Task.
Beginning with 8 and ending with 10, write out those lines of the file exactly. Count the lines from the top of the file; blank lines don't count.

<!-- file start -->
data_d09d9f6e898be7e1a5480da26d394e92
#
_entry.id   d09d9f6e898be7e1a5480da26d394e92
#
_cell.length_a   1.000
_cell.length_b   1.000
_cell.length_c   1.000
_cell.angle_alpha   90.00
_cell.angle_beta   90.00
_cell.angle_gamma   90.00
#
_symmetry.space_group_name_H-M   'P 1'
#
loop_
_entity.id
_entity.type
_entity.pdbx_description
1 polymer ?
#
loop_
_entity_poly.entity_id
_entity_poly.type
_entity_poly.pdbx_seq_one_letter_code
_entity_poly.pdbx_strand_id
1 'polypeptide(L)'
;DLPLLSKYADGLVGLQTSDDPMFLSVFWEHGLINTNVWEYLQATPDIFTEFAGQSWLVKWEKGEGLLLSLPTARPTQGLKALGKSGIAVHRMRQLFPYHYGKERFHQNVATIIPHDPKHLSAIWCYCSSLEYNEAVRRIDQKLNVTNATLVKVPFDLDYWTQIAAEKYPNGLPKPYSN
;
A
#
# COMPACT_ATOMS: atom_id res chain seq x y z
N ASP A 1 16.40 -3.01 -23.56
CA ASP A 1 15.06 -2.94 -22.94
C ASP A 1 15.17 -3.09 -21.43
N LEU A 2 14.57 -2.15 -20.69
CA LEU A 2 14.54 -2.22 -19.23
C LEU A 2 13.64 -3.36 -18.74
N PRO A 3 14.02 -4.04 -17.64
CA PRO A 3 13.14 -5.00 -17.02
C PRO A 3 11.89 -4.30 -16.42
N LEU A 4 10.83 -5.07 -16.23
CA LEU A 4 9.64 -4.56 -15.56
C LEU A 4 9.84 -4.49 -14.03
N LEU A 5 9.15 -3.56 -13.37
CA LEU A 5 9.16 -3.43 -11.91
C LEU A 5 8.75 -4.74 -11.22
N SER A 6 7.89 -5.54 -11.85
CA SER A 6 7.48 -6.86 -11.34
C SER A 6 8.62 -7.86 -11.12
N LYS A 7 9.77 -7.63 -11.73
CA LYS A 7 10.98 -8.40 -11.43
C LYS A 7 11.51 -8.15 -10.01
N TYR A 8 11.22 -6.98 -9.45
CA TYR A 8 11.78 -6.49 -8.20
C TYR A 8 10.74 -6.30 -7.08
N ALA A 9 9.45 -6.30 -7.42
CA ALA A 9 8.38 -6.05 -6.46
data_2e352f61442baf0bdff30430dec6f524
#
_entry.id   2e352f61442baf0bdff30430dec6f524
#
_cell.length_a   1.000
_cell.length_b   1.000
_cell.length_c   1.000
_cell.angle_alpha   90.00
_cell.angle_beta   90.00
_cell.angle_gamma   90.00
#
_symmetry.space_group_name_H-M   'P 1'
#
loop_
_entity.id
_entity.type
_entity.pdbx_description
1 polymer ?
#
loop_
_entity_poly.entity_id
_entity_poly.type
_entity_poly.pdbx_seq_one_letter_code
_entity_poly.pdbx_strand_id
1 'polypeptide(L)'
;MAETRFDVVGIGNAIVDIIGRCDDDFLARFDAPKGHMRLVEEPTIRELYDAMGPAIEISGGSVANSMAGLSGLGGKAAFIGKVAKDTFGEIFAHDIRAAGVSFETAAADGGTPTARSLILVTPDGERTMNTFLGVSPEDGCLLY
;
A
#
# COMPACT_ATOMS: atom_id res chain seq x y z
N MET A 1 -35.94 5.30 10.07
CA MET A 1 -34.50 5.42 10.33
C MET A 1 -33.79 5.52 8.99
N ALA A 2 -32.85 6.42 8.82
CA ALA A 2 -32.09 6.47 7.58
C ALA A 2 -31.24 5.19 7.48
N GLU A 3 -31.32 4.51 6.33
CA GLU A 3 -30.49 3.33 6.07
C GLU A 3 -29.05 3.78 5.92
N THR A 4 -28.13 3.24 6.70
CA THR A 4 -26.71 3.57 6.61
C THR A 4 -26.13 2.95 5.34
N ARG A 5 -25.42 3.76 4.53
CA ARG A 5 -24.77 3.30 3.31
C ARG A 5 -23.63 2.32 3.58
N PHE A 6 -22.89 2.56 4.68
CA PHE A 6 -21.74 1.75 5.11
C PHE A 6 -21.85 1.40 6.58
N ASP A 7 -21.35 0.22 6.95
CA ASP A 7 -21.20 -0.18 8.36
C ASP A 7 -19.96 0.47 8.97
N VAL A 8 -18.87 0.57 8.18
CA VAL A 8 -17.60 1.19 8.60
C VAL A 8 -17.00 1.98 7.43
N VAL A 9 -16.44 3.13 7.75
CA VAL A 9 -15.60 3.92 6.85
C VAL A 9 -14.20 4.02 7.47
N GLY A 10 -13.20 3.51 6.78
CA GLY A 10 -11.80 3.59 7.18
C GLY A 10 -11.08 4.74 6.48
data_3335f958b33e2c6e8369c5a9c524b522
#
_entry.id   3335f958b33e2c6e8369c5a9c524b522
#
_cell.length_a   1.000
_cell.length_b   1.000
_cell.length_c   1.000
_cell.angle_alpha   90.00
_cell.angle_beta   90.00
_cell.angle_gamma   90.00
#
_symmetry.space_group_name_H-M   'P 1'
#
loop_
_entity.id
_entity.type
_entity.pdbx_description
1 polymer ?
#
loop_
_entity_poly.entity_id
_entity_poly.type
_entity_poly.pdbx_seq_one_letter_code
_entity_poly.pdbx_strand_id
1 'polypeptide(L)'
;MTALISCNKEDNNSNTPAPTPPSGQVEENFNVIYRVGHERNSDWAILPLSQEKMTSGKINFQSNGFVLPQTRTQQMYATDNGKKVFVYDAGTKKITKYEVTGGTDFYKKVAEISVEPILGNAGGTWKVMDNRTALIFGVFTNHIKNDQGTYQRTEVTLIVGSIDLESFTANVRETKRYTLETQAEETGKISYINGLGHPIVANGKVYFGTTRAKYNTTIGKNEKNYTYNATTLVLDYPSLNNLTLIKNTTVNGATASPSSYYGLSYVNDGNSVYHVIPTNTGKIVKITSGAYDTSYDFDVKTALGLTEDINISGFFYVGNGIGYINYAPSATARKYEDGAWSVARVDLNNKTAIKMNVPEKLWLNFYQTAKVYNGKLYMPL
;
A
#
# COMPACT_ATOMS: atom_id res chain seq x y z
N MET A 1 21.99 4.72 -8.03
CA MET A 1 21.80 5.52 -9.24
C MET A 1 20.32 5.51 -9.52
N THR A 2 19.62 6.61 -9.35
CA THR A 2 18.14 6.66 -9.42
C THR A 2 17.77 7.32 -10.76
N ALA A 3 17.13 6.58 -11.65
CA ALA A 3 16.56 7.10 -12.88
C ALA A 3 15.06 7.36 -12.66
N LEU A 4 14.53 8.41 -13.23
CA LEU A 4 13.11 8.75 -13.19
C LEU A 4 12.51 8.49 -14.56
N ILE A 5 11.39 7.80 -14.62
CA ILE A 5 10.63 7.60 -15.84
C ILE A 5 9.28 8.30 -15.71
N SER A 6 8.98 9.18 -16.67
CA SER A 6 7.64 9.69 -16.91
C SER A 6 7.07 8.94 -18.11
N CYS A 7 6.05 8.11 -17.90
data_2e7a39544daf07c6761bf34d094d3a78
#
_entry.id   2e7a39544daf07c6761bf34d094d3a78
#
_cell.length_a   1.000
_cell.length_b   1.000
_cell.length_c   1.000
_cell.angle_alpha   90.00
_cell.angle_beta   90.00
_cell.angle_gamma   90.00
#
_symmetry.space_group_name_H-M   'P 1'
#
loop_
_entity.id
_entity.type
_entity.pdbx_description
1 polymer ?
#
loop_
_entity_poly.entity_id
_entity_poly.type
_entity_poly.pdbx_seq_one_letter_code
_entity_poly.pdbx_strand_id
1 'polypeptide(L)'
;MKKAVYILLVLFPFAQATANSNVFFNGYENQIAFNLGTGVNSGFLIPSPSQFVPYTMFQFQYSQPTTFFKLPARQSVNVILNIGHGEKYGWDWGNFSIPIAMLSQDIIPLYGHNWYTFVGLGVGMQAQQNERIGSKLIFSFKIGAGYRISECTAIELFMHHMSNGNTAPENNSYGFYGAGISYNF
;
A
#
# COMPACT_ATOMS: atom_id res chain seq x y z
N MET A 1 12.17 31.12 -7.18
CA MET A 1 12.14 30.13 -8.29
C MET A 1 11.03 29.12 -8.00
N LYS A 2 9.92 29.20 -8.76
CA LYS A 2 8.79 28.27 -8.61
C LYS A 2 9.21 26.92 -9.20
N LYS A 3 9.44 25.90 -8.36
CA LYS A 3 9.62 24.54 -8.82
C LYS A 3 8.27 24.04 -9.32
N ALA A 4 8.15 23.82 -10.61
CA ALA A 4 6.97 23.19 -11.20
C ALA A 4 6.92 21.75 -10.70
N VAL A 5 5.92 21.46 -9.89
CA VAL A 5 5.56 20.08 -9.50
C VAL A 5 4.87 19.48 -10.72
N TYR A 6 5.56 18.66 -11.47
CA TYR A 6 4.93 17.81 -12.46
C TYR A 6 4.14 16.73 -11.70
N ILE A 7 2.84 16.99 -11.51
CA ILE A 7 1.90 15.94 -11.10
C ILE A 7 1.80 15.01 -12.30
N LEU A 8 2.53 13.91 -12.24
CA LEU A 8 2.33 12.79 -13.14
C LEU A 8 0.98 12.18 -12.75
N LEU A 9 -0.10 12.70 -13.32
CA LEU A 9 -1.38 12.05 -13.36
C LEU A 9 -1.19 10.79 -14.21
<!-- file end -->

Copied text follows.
_cell.angle_alpha   90.00
_cell.angle_beta   90.00
_cell.angle_gamma   90.00